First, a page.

Is chemistry your favorite subject in school, and are you searching for a way to give your college applications some defining feature that will let allow them to stand out from the crowd? If so, you should really think about taking the SAT Subject Test in Chemistry in order to quantify your chemistry knowledge in a way that colleges might find impressive. While many features of college applications, such as volunteering, extracurricular academic activities like Science Olympiad, Model U.N., Debate Team, and sports participation often take years of participation before appearing particularly impressive on an application, the one-time event of taking a single focused exam can also do wonders for your app.
Why can SAT Subject Tests appear so impressive? Well, for one, they only test a single subject each, in a very detailed manner. This means that even if a student successfully passed high school chemistry, they’re not guaranteed to do well on the SAT Subject Test in Chemistry. No, the SAT Subject Test in Chemistry is taken by many students to whom chemistry is their favorite subject, and it’s the test’s job to stack up their performances against each other. The SAT Subject Test in Chemistry consists of eighty-five multiple-choice questions and lasts for one hour. As you can see by the following ratio of topics that appear on the exam, a great majority of these questions are about chemical principles, but laboratory practices are also fair game:
- Structure of Matter (Atomic Structure, Molecular Structure, Bonding): 25%
- States of Matter (Gases, Liquids and Solids, and Solutions): 16%
- Reaction Types (Acids and Bases, Oxidation-Reduction, Precipitation): 14%
- Stoichiometry (Mole Concept and Chemical Equations): 14%
- Equilibrium System and Rates of Reaction: 5%
- Thermochemistry: 6%
- Descriptive Chemistry: 12%
- Laboratory: 8%
Since there are always eighty-five questions on the SAT Subject Test in Chemistry, you can multiply this total number of questions by the percentage as a decimal to figure out approximately how many questions you can expect to face in a given topic on test day. For example, you should be prepared to answer about a dozen questions about stoichiometry (0.14 * 85 = 11.9).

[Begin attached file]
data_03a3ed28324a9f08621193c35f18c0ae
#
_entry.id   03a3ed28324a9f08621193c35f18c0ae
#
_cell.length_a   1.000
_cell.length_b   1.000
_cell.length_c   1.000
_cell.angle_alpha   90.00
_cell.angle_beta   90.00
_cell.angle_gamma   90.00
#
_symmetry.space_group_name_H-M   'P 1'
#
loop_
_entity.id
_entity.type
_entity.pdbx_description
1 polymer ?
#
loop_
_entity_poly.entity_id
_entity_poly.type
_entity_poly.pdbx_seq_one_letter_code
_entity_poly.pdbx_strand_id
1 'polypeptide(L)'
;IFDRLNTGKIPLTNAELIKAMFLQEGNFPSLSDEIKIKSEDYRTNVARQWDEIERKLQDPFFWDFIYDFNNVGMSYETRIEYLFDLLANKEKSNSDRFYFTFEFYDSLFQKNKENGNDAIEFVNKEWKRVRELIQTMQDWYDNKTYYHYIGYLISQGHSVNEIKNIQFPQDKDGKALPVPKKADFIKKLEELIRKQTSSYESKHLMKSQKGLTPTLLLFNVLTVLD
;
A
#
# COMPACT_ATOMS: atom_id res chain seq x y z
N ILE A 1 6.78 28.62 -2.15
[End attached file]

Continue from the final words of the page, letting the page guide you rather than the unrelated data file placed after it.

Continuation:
The test is graded on a scale from 200 to 800; 800 is a perfect score, while 200 is the worst possible score. Ready to aim for that 800? You’re going to need some high-quality resources to study efficiently while also making sure that you adequately cover each topic, focusing on the ones that you personally find to be the most challenging. You can accomplish this by working the problems found on free SAT Subject Test in Chemistry Practice Tests, provided by Varsity Tutors on its Learning Tools website. Problems are arranged in groups of about twelve in Practice Tests, so each test functions like a short quiz and tests a variety of Chemistry topics and skills. Each question includes a complete answer explanation that, in the case of quantitative problems, explains each mathematical step you need to take to come up with the correct answer. For problems that are not based on calculations, the answer fully explains the answer choice and how you can eliminate the wrong answers. By taking Practice Tests, you can begin to recognize patterns of problems that you miss consistently. When you’ve identified those topics as the ones on which you need to focus, try taking SAT Subject Test in Chemistry problems organized by topic instead of in Practice Tests. This will give you the material you need to patch the gaps in your knowledge. By reviewing your class material and bolstering your knowledge with Varsity Tutors’ free Learning Tools, you can prepare yourself for the SAT Subject Test in Chemistry and take it confidently. Good luck!
Free SAT II Chemistry Practice Tests
SAT II Chemistry Problem Set 4
SAT II Chemistry Problem Set 3
SAT II Chemistry Problem Set 2